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Self-Move: Is it Right for You?
Choose the best way for you to move
The basics
There are two basic ingredients of a successful move: "personpower" and hauling capacity. Whether you hire local college students and rent a truck to do the job or, rely on friends and borrowed vehicles you not only need enough strong people to help lift but also the right hauling capacity. If you lack either of these, it's best not to self-move.

Persuading family and friends can be tricky. If the move is short, the weather cooperative and you have enough help to make the work light, a move can actually be fun. A quick shuffle of furniture followed by pizza and a house-warming party is a do-it-yourself mover's dream. But consider all that could go wrong: a strained back, a broken heirloom, and, worst of all, bruised friendships.

Does it make sense economically?
There are many factors to take into account when deciding whether moving yourself actually makes economic sense. If you are moving a long distance, calculate the cost of travel: gas, tolls, meals, lodging, and so on. Add in the costs of renting a truck large enough to handle all your belongings, insuring valuable possessions, hiring additional help, and even the cost of pizza at the post-move party. Then get some estimates from professional moving companies and decide how costs compare with a self-move. If a professional move will cost you more money, ask yourself if it's still worth the decrease in stress and hassle. In the end, you might find it's easier and more worthwhile to hire professionals. But if you decide it makes sense to take on a self-move, the next step is to examine the details.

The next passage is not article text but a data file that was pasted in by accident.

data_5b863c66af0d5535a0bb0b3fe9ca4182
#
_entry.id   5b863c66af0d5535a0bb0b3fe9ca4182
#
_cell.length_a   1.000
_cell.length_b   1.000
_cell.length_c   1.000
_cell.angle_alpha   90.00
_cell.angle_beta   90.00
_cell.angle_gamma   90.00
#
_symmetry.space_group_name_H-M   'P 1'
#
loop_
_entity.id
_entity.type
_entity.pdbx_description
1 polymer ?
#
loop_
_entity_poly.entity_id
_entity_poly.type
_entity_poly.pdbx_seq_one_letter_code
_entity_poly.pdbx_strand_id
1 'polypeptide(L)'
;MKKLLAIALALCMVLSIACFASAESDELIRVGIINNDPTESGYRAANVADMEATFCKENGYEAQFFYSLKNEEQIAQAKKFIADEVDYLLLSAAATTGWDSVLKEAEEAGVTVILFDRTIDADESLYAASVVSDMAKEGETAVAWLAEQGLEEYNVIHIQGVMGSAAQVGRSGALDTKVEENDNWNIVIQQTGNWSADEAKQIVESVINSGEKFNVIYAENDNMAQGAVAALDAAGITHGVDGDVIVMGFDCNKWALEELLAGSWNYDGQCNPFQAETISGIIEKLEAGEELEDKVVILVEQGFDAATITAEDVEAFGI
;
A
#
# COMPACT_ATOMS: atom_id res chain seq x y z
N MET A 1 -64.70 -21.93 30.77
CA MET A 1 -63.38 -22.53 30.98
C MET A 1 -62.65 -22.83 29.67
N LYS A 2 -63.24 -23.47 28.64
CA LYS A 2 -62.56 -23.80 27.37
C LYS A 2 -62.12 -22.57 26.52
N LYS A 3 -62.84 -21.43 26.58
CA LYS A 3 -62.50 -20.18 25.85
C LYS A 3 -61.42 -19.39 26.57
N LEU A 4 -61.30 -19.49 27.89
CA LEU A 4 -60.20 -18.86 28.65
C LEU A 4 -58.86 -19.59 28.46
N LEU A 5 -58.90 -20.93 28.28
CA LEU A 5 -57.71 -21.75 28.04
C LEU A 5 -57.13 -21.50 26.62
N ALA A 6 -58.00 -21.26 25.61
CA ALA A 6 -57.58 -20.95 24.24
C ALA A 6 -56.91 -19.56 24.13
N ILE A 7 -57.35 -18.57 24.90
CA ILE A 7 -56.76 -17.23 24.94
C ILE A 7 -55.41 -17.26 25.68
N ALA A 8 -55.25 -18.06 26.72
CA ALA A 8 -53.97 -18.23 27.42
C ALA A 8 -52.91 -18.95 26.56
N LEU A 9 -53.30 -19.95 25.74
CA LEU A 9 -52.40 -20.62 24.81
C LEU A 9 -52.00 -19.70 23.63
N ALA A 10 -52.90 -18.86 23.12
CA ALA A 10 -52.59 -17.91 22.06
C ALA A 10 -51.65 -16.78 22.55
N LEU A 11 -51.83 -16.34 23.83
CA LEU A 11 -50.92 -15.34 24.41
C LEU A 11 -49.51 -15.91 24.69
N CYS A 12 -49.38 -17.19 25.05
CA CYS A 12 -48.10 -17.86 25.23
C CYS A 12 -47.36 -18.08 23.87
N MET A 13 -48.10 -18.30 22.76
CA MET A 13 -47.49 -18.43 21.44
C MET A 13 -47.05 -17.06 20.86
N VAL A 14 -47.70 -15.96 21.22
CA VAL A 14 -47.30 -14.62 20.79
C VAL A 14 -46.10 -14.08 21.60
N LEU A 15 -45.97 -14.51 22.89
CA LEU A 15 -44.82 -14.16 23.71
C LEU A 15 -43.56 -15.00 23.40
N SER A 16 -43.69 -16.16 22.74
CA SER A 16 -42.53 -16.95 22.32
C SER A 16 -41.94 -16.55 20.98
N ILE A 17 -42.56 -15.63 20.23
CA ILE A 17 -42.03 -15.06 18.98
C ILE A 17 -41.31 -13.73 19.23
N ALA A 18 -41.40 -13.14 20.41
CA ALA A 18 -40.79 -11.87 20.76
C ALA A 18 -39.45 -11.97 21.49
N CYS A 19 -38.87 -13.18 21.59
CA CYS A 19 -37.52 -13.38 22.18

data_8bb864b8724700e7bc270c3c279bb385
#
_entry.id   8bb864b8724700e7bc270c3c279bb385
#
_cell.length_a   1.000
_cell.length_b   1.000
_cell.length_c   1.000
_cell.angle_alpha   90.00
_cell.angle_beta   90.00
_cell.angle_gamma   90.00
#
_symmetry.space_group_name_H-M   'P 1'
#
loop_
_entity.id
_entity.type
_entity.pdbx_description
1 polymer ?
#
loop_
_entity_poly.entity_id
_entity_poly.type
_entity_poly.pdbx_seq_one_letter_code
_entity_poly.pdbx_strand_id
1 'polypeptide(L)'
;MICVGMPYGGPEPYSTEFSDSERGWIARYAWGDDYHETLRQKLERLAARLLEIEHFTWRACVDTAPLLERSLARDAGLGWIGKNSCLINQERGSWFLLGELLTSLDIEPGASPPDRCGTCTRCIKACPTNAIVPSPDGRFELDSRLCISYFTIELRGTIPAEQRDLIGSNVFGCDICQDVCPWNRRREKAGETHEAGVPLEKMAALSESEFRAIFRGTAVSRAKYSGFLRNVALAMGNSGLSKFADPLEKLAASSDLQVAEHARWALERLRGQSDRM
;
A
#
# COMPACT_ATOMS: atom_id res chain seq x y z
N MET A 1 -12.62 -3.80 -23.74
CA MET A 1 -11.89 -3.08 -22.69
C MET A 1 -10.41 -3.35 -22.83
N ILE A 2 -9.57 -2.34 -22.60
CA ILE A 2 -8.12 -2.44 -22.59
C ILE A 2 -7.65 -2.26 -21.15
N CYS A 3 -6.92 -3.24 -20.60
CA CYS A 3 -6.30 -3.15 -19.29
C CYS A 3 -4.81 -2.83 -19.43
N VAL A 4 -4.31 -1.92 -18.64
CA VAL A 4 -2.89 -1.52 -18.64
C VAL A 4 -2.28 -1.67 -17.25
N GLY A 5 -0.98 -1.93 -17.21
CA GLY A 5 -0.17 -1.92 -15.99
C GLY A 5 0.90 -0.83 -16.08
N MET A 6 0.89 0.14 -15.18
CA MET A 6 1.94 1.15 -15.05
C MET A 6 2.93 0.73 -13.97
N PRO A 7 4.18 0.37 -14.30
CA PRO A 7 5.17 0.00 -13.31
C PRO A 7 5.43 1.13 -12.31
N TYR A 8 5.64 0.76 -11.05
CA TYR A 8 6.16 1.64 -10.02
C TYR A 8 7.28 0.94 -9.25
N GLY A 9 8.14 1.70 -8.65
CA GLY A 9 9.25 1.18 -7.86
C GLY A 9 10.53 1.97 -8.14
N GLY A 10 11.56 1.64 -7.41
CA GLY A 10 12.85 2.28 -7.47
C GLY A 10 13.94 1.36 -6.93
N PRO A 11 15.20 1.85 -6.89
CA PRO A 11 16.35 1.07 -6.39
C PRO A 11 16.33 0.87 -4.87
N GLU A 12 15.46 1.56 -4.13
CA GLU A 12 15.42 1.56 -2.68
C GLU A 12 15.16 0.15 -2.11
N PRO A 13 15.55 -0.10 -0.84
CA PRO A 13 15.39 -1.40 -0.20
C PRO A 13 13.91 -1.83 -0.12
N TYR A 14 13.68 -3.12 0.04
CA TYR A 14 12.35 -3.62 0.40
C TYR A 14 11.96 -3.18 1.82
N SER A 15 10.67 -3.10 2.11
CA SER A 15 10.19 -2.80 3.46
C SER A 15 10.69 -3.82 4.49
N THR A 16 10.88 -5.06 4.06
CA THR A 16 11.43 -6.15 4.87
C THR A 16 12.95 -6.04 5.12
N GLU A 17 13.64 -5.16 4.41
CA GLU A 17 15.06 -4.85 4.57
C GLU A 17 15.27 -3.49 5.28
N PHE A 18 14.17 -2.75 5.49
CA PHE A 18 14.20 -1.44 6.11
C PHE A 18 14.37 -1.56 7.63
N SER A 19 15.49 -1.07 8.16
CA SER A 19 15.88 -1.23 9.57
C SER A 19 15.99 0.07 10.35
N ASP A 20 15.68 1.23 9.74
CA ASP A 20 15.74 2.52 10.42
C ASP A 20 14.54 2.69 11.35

Packing, People and Power: The three "Ps" of moving

Pack: Well before moving day arrives, pack up everything but the bare essentials in your old home. Well-packed goods take up less space, are easier to handle and are less likely to be damaged.

People: Line up as many people as you can at both ends of the move. More people means less strain on each individual and a faster move. Even so, be sure to match individuals with tasks. The people you ask to carry the couch up two flights of stairs should be in good shape.

Power: Make sure the truck is big enough for the job. The goal should be to have enough space to make loading and unloading easy, and to complete the move in one trip.

Following is a guideline for estimating how much truck you'll need.*